NIPRA is a 501c3 non-profit organization that exists to assist the community in placing any needy Pug dog in a permanent, loving home. All adoption fees and donations go solely for the rescue, care, and placement of mistreated, unwanted or homeless Pugs.
Connor is a five year old German Shepherd who was diagnosed with bilateral hip dysplasia at nine months old. At the suggestion of a surgeon, his mom Jennifer decided to try rehabilitation first due to his young age and high energy level.
Connor met with Dr. Amber Ihrke and Valerie who prescribed a rehabilitation program that included strengthening and pain management modalities. Connor is not a big fan of strangers, so it took a little bit for him to trust his new rehabilitation team. “Although he was not a huge fan of manual therapy in the beginning, Connor learned to tolerate it, which helped increase his hip and shoulder range of motion” says Valerie.
“When I started working with Connor we would take 5-10 minutes for him to get comfortable with me before we could start his sessions. Now, he and I are the best of friends! I look forward to his sessions as does he. He rarely has a bad day, but can recover quickly if he does. Connor is a big baby and I love working with him. He trusts that I only want to help him, and you can tell he enjoys his time in the clinic.” – Katie, Connor’s therapist
“Connor just celebrated his fifth birthday on December 17th. At this point he does not and may never need surgery on his hips. This alone is amazing. At nine months it was almost guaranteed that he would need surgery with in the first few years of life. He has had a few injuries over the years and each time Dr. Ihrke and Katie have never hesitated once to make sure he got the exact care he needed. He runs and plays with his pit pull sister with no problems or pain. He acts like he is still a silly puppy.”- Jennifer, Connor’s mom.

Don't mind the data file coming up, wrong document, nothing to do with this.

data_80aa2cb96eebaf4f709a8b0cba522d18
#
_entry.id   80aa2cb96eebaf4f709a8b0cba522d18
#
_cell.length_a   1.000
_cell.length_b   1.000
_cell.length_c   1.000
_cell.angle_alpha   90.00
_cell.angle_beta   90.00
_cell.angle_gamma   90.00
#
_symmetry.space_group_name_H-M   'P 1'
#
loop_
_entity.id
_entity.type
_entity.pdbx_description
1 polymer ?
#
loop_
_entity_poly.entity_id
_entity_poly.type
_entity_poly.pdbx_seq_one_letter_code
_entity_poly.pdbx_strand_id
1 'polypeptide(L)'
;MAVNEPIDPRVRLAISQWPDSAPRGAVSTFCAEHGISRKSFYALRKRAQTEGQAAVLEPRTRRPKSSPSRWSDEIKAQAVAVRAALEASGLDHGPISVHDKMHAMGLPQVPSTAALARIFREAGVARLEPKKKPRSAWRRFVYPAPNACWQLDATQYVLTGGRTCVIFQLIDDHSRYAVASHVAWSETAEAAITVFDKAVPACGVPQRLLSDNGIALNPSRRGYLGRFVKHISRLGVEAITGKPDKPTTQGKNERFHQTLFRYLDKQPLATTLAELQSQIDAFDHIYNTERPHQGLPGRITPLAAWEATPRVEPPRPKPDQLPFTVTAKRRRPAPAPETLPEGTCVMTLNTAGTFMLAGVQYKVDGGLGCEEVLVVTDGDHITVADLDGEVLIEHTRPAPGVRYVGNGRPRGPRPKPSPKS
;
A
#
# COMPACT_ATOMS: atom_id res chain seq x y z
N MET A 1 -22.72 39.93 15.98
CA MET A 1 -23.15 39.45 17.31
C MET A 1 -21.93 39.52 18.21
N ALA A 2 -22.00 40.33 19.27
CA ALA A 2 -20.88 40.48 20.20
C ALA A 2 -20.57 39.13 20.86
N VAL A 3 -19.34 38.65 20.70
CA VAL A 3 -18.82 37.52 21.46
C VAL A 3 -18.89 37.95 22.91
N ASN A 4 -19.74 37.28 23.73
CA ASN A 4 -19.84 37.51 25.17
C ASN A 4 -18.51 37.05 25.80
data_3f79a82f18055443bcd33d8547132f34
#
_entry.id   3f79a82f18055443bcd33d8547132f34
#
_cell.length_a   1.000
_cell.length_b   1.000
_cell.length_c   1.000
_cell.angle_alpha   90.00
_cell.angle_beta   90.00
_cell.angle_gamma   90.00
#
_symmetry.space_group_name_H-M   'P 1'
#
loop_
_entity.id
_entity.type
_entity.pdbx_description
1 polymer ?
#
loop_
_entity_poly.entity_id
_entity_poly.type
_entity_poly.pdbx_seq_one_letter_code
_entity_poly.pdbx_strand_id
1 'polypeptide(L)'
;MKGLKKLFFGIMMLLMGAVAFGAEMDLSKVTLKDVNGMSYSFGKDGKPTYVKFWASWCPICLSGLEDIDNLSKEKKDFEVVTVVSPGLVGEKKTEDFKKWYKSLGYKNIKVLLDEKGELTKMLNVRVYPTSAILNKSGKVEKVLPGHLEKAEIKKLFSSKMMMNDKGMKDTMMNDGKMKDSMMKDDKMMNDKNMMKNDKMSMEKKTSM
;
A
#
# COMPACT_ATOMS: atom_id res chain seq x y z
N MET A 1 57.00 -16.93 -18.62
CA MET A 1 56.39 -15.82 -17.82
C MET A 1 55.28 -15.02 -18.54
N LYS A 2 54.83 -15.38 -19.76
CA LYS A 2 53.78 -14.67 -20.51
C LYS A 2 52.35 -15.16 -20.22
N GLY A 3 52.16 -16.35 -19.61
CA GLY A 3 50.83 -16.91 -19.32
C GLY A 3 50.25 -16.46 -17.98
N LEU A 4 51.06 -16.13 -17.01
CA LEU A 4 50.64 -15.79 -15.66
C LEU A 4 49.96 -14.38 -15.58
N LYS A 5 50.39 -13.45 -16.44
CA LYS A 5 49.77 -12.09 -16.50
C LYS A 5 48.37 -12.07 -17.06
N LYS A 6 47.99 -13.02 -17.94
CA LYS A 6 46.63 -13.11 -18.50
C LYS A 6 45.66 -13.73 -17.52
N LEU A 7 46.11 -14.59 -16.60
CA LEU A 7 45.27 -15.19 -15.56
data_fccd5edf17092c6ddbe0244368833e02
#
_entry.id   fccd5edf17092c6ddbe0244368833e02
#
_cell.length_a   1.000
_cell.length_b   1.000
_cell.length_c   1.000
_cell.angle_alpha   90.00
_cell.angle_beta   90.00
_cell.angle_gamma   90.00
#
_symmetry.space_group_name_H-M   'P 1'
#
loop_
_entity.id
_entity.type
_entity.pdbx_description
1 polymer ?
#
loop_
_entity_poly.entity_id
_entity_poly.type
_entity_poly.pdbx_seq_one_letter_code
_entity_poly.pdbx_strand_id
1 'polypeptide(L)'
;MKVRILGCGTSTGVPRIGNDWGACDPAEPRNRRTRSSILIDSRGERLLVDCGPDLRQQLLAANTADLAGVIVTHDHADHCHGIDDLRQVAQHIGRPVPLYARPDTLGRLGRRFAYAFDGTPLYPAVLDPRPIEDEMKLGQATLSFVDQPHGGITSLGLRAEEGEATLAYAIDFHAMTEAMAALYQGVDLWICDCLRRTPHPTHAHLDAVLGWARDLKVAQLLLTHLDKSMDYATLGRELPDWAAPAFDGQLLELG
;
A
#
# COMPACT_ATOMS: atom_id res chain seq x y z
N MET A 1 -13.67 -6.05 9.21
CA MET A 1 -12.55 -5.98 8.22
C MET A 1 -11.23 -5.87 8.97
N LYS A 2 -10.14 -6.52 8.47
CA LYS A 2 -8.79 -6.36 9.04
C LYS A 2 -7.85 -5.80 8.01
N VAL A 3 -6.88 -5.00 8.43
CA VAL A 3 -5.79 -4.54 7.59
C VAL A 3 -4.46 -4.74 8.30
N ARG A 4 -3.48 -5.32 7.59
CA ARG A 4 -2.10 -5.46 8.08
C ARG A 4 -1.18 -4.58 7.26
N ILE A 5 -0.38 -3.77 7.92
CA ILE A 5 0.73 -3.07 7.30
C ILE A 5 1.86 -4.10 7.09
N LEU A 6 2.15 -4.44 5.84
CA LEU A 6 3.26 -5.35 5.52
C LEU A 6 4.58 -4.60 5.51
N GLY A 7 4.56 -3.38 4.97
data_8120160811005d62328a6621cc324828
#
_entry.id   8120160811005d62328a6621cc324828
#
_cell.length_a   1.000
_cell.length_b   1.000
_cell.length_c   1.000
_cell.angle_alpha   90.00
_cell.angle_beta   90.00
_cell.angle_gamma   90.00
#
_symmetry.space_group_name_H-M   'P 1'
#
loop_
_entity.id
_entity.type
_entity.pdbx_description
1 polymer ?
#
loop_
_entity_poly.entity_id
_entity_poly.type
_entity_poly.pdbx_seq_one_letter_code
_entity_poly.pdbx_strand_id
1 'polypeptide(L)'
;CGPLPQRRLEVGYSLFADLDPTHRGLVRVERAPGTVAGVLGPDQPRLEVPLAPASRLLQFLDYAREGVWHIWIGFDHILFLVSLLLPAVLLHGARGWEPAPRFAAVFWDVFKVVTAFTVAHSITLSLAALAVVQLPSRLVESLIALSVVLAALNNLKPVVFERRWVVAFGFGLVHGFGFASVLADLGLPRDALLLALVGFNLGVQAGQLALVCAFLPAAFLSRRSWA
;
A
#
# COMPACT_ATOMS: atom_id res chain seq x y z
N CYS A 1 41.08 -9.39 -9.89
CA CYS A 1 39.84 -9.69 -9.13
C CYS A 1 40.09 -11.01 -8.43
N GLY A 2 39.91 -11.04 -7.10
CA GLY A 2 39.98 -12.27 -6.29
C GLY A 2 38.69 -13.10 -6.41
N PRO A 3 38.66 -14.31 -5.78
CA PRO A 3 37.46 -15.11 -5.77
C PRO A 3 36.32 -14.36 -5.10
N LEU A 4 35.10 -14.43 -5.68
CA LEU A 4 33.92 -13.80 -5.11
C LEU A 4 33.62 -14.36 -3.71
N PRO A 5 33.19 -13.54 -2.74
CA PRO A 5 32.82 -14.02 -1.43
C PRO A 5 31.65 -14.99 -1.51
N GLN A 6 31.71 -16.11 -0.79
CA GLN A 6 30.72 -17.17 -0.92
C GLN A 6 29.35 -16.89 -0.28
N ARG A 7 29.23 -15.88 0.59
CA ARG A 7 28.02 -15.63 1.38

“Connor has become one of our regulars and we look forward to keeping him happy and moving well as the years continue.” – Dr. Amber Ihrke
Make a difference!
Each month we ask our POTM to choose an animal related organization to spotlight during his or her “reign”. Connor has asked us to tell you about Half-Way Home Animal Rescue.
Our Mission is to ensure that every animal is treated with the respect that they deserve; to educate our communities on the importance of spaying and neutering their pets; in order to solve the pet overpopulation problem; the humane treatment and care of all animals, and to help the many animals that are being put to death in our communities every day, due to no fault of their own.
“Charlie has been a part of our family since he was 10 weeks old, joining Buffy, a 5-year-old blind Cocker Spaniel and Sadie, an 8-year-old Cocker Spaniel. Charlie’s very energetic, social with everyone and very loving. He loves to spend time out in his yard running around the pool at full speed trying to get his other brothers and sisters to play with him. He would rather sit out in the grass or on the deck on a nice warm summers day than to take a nice cool dip in the pool with the others.